The term ‘media’ itself is under threat as a descriptor of businesses like OMD, she says: “‘Media’ as a word does not necessarily describe what we do; we need to look very hard at those words.

“The CMO has renewed power and a renewed voice on the board. If they can truly represent the customer and dictate customer-led growth, that is a very powerful position to be in. And we can represent a very strong business partner in that conversation.”

New blueprint

Mendonca has witnessed the industry evolve beyond recognition since her first post as a TV buyer at CIA Media Networks, and subsequent roles with Leo Burnett and UK broadcaster Capital Radio. The secret of her success and longevity with OMD, she claims, comes down to hard work, a desire to learn and a willingness to write a “new blueprint” for media leadership.

“I’’ve worked very, very hard. I’’m not shy of doing that -– I’’ve got an Indian work ethic, as my parents are Indian,” she says. “I love learning. I’’ve always had a voracious appetite for learning, and I’’ve been able to see how the industry is moving, which has navigated my career.”

She says the arrival of new skills into the organisation ensures the day-to-day remains “intellectually challenging”. Younger employees joining OMD must be “fit for purpose” and brimming with entrepreneurial vim – life at an agency is “not for the faint-hearted”, she warns.

For Mendonca, there also comes the added attention of being one of the industry’s few senior female leaders. Yet, unlike some of her contemporaries, she is cool on the idea of diversity, insisting all that matters is whether the individual is capable of carrying out their duties.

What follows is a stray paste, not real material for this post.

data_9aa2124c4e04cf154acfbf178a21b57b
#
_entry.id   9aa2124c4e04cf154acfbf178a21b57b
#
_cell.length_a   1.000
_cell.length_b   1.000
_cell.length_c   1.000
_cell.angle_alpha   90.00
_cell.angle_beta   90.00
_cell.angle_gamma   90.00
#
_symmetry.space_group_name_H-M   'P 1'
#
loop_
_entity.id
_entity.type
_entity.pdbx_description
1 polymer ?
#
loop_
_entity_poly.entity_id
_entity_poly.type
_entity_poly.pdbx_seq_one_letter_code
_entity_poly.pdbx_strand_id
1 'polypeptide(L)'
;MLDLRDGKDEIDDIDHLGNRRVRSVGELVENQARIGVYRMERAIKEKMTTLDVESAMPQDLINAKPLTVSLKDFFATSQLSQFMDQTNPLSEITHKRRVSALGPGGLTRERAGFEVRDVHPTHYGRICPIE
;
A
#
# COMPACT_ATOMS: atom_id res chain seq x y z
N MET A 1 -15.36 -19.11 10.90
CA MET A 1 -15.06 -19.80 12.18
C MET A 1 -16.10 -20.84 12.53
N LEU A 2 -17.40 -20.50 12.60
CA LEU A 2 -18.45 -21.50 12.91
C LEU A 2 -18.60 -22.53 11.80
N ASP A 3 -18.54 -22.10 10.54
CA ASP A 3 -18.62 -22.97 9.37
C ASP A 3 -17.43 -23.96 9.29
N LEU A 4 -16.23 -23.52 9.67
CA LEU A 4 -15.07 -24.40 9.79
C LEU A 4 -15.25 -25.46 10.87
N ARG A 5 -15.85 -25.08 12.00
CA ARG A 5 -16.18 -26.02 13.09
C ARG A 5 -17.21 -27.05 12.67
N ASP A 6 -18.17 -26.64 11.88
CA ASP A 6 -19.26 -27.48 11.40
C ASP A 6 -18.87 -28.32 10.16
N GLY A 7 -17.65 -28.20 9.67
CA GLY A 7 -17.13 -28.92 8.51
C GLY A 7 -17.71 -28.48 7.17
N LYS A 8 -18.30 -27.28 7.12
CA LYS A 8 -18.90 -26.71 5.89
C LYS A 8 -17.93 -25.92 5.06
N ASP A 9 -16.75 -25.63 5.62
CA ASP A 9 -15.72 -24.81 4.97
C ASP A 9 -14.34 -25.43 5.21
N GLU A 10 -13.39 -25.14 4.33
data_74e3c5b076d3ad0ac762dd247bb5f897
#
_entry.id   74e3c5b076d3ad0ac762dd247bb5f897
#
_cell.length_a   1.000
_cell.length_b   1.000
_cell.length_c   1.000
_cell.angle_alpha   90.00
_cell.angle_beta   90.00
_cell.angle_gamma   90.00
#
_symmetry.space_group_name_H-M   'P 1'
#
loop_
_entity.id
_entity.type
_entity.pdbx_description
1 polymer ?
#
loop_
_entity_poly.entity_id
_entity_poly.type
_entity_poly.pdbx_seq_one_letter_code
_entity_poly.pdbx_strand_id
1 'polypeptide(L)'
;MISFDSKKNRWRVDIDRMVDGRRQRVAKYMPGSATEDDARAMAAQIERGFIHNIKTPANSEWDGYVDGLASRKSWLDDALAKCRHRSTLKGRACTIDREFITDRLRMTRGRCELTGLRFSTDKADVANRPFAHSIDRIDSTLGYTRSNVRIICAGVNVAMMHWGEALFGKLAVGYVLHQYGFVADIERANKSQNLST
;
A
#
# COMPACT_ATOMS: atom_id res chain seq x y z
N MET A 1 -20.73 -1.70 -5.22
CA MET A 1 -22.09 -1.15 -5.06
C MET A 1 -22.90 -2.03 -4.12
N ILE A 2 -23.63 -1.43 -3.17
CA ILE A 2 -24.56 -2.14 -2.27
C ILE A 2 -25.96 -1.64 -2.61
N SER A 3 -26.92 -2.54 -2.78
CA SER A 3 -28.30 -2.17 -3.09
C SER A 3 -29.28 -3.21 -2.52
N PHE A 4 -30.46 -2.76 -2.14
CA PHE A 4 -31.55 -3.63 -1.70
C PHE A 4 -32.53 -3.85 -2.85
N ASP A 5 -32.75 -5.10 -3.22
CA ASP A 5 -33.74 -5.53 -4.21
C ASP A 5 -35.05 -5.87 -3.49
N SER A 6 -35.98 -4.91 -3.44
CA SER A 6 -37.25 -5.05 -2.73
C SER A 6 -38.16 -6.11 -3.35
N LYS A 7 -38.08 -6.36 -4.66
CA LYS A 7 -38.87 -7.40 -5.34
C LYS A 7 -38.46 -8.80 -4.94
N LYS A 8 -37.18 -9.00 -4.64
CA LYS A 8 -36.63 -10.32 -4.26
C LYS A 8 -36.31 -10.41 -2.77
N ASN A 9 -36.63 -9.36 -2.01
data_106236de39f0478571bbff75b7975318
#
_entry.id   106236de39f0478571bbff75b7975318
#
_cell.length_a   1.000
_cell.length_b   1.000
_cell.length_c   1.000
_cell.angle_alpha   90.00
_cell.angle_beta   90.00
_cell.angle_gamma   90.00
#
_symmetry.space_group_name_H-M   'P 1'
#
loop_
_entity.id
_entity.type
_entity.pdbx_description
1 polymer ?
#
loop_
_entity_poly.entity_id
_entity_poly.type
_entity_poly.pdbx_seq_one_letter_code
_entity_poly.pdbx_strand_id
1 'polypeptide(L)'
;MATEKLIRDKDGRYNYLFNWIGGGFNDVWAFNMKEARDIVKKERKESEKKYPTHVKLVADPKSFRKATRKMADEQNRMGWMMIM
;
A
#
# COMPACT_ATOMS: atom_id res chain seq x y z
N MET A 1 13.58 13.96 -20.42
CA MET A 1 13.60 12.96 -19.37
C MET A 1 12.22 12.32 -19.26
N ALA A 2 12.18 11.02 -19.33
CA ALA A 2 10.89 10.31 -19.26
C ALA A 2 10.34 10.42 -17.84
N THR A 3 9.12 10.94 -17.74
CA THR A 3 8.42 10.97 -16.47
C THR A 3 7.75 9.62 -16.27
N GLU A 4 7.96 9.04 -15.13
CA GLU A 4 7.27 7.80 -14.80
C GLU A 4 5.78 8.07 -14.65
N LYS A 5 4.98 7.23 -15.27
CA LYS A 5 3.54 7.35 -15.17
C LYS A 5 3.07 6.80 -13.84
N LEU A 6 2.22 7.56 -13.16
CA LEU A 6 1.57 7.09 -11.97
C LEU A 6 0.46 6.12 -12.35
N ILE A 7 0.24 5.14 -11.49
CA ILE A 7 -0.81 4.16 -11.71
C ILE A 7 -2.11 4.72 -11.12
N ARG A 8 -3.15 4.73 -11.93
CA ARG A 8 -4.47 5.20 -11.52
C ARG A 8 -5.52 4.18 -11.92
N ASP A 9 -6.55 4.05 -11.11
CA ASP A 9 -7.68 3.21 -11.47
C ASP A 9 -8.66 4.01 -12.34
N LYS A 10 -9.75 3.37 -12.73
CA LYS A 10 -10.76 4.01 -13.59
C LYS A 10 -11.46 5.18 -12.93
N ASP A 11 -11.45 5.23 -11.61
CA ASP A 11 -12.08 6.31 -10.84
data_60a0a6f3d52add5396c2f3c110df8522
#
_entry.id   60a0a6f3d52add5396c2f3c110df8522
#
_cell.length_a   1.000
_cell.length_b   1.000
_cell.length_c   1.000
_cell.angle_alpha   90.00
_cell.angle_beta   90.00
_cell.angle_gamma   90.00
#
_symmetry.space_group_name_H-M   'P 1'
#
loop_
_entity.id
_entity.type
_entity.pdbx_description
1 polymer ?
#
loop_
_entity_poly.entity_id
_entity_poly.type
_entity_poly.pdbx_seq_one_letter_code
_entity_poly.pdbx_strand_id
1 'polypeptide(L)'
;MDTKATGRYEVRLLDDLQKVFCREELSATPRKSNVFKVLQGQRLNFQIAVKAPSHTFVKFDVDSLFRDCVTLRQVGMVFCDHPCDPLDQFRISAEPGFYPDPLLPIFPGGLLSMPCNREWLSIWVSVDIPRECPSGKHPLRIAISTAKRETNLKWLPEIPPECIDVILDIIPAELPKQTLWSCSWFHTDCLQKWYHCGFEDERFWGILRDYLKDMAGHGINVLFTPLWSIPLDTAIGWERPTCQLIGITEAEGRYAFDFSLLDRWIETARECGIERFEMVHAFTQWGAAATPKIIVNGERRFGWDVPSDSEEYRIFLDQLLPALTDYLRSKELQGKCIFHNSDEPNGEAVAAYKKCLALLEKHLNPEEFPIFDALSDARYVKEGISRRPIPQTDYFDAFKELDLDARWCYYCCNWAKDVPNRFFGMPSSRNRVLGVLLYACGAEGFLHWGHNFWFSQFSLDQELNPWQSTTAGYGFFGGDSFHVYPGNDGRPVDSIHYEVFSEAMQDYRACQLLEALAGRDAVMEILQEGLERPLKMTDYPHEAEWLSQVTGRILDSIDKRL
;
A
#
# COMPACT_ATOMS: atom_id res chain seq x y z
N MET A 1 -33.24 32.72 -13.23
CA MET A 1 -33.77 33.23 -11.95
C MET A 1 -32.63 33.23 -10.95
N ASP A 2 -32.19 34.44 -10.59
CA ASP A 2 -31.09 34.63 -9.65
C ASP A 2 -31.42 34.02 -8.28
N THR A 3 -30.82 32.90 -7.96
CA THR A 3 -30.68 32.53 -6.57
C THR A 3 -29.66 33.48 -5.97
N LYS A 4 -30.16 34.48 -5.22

“I have never been a lover of talking about gender at work. It is not a card I play at all, and I work for people who don’t play it,” she says. “I don’t care if you are man, woman or plant. I am very much focused on how individuals are performing, I don’t have a bias at all about where you’ve come from, what your nationality or gender is.”

Instead, her advice for those entering the industry – male or female – is to work hard, ensure they operate well in group environments, and not be afraid to voice their opinions.

“I’ve always been of the belief that you come to work and you operate as a very strong individual. You should never been fearful of speaking your mind, and you should always concentrate on having a fact-based argument, because that is what people will listen to, especially – dare I say it – a lot of males.

“Sometimes you have to sacrifice the nicer things in life while you are climbing up the ladder; I know I had to. If you do that, rewards will follow, and you will be able to live the lifestyle you want.”

Things are going well for OMD, of that there is little doubt. The agency has been lauded far and wide, not least at the most recent M&M Global and Festival of Media Global award ceremonies. But Mendonca insists the task of reinventing the business to meet clients’ rapidly-changing needs keeps her on her toes.

“I’ve been knocking around for nearly 24 years, and I have never felt the pace of change like I have lately,” she laughs. “It does make your head spin, it is incredibly unsettling, but if we keep our focus it helps to navigate through the stormy weather.”